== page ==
On 10 May 2018 at 23:22, Guido van Rossum <guido@python.org> wrote:
On Thu, May 10, 2018 at 5:17 AM, Nick Coghlan <ncoghlan@gmail.com> wrote:
How would you expect this to work in cases where the generator expression isn't immediately consumed? If "p" is nonlocal (or global) by default, then that opens up the opportunity for it to be rebound between generator steps. That gets especially confusing if you have multiple generator expressions in the same scope iterating in parallel using the same binding target:

    # This is fine
    gen1 = (p for p in range(10))
    gen2 = (p for p in gen1)

    # This is not (given the "let's reintroduce leaking from comprehensions" proposal)
    p = 0
    gen1 = (p := q for q in range(10))
    gen2 = (p, p := q for q in gen1)

That's just one of several "don't do that" situations. *What will happen* is perhaps hard to see at a glance, but it's perfectly well specified. Not all legal code does something useful though, and in this case the obvious advice should be to use different variables.

I can use that *exact same argument* to justify the Python 2 comprehension variable leaking behaviour. We decided that was a bad idea based on ~18 years of experience with it, and there hasn't been a clear justification presented for going back on that decision presented beyond "Tim would like using it sometimes".

PEP 572 was on a nice trajectory towards semantic simplification (removing sublocal scoping, restricting to name targets only, prohibiting name binding expressions in the outermost iterable of comprehensions to avoid exposing the existing scoping quirks any more than they already are), and then we suddenly had this bizarre turn into "and they're going to be implicitly nonlocal or global when used in comprehension scope".
 It also reintroduces the original problem that comprehension scopes solved, just in a slightly different form:

    # This is fine
    for x in range(10):
        for y in range(10):
            transposed_related_coords = [y, x for x, y in related_coords(x, y)]

    # This is not (given the "let's reintroduce leaking from comprehensions" proposal)
    for x in range(10):
        for y in range(10):
            related_interesting_coords = [x, y for x in related_x_coord(x, y) if is_interesting(y := f(x))]

Deliberately reintroducing stateful side effects into a nominally functional construct seems like a recipe for significant confusion, even if there are some cases where it might arguably be useful to folks that don't want to write a named function that returns multiple values instead.

You should really read Tim's initial post in this thread, where he explains his motivation.

I did, and then I talked him out of it by pointing out how confusing it would be to have the binding semantics of "x := y" be context dependent.
It sounds like you're not buying it, but your example is just a case where the user is shooting themselves in the foot by reusing variable names. When writing `:=` you should always keep the scope of the variable in mind -- it's no different when using `:=` outside a comprehension.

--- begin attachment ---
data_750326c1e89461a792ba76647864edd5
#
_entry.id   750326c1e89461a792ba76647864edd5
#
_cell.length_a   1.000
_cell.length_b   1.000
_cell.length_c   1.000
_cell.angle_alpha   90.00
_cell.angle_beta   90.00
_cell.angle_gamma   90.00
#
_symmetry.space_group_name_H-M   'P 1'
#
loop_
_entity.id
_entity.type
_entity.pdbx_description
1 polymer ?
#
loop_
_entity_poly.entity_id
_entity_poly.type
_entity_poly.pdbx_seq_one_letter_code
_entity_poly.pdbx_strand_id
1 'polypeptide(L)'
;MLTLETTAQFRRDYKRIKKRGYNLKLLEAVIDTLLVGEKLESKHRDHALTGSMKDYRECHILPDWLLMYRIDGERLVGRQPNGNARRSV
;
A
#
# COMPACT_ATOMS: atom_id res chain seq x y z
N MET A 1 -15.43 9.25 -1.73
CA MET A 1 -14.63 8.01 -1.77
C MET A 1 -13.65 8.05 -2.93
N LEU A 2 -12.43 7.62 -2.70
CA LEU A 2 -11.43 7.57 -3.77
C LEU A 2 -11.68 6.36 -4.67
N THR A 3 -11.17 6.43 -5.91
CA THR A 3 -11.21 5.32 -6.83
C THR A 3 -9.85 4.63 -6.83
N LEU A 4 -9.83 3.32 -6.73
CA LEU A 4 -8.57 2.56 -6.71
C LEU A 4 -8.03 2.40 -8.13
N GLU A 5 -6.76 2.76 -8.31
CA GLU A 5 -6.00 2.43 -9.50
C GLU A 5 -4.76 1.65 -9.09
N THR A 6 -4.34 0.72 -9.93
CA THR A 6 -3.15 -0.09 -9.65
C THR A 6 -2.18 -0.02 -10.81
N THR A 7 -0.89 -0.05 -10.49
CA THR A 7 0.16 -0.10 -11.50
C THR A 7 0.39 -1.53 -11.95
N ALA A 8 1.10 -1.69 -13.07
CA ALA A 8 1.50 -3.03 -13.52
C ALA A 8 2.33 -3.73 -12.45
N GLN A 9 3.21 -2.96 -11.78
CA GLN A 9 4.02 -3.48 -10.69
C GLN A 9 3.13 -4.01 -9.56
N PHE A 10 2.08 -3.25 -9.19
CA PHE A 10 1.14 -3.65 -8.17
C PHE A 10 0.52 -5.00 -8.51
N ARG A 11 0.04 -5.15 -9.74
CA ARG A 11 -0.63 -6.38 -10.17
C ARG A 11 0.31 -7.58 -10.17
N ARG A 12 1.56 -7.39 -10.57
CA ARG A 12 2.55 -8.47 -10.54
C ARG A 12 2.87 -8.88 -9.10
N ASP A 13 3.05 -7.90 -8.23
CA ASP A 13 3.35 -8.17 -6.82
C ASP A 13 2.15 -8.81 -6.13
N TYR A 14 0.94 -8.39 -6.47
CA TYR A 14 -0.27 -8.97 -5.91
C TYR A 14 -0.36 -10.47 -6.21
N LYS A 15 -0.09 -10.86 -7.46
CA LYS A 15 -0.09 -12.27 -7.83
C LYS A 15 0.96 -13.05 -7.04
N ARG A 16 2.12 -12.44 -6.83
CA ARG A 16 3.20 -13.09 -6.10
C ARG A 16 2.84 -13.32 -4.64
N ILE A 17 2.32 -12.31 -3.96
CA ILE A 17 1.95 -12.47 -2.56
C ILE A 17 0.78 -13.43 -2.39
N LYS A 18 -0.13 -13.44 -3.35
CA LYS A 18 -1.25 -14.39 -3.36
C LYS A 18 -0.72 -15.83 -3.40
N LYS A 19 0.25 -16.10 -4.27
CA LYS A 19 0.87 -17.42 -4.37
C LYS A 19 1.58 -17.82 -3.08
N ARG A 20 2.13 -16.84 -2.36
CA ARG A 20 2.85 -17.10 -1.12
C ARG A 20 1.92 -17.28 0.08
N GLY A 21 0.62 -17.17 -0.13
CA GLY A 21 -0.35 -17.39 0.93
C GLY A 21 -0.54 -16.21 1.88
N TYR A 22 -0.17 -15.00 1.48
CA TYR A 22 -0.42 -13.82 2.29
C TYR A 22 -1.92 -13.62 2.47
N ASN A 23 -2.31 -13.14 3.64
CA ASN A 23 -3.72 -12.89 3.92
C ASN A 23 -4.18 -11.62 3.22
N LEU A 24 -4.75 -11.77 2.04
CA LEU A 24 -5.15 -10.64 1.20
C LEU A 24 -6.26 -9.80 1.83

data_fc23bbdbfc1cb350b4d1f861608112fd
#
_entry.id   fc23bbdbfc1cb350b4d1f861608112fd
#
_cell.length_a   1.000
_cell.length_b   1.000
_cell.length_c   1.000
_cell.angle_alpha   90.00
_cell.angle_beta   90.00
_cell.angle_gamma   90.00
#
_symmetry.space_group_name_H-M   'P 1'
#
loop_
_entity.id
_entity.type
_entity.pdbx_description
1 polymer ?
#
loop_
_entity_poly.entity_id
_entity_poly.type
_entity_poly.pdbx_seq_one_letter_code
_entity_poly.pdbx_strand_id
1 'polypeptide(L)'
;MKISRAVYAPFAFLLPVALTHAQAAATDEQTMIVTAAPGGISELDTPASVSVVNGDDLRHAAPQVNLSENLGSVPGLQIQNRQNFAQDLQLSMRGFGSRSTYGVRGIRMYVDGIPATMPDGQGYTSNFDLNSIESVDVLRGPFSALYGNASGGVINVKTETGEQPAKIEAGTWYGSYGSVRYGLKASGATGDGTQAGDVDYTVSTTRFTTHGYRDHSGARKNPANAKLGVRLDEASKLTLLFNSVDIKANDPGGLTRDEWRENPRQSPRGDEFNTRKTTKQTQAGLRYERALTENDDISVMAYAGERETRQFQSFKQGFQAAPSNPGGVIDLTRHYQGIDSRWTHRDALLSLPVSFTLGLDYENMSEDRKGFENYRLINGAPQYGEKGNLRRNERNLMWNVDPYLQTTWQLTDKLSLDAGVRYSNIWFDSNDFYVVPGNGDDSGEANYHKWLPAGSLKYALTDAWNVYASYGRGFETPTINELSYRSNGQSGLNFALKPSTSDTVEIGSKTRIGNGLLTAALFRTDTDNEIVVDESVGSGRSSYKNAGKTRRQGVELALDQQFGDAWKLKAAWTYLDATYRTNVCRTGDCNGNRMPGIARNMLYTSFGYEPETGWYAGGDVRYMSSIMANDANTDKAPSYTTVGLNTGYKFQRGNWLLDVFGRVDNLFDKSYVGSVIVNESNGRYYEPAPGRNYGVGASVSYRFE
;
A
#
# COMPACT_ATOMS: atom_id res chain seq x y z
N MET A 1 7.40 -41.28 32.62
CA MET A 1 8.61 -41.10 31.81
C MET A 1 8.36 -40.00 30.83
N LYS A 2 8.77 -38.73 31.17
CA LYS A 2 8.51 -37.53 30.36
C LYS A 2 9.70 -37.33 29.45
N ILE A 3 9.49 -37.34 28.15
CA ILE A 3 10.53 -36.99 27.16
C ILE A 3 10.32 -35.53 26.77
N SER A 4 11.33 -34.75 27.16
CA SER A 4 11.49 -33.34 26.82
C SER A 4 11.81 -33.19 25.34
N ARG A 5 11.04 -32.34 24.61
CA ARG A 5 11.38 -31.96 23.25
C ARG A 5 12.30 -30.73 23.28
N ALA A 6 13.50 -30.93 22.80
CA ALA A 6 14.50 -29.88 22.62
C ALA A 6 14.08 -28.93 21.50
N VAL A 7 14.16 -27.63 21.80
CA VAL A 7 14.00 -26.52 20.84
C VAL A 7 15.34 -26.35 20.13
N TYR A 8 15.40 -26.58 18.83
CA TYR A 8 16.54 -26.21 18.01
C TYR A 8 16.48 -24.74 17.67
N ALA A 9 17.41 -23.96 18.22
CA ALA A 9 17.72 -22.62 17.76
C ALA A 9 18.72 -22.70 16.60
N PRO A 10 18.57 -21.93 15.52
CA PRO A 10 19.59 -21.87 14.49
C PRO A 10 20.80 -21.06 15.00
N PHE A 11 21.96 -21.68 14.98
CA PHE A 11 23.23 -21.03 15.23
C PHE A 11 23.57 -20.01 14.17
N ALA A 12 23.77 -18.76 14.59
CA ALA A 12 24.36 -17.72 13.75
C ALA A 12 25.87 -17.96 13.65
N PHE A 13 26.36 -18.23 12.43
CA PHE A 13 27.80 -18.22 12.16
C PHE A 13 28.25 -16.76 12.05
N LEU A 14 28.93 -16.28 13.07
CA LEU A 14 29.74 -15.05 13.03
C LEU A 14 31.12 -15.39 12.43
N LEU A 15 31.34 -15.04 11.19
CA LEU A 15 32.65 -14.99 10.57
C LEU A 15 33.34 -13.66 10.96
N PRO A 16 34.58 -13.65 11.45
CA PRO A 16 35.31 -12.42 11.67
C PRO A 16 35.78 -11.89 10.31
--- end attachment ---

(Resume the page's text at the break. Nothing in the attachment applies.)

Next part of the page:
It *is* different, because ":=" normally binds the same as any other name binding operation including "for x in y:" (i.e. it creates a local variable), while at comprehension scope, the proposal has now become for "x := y" to create a local variable in the containing scope, while "for x in y" doesn't. Comprehension scoping is already hard to explain when its just a regular nested function that accepts a single argument, so I'm not looking forward to having to explain that "x := y" implies "nonlocal x" at comprehension scope (except that unlike a regular nonlocal declaration, it also implicitly makes it a local in the immediately surrounding scope).

It isn't reasonable to wave this away as "It's only confusing to Nick because he's intimately familiar with how comprehensions are implemented", as I also wrote some of the language reference docs for the current (already complicated) comprehension scoping semantics, and I can't figure out how we're going to document the proposed semantics in a way that will actually be reasonably easy for readers to follow.

The best I've been able to come up with is:

- for comprehensions at function scope (including in a lambda expression inside a comprehension scope), a binding expression targets the nearest function scope, not the comprehension scope, or any intervening comprehension scope. It will appear in locals() the same way nonlocal references usually do.
- for comprehensions at module scope, a binding expression targets the global scope, not the comprehension scope, or any intervening comprehension scope. It will not appear in locals() (as with any other global reference).
- for comprehensions at class scope, the class scope is ignored for purposes of determining the target binding scope (and hence will implicitly create a new global variable when used in a top level class definition, and new function local when used in a class definition nested inside a function)

Sublocal scopes were a model of simplicity by comparison :)


P.S. None of the above concerns apply to explicit inline scope declarations, as those are easy to explain by saying that the inline declarations work the same way as the scope declaration statements do, and can be applied universally to all name binding operations rather than being specific to ":= in comprehension scope".

Nick Coghlan   |   ncoghlan@gmail.com   |   Brisbane, Australia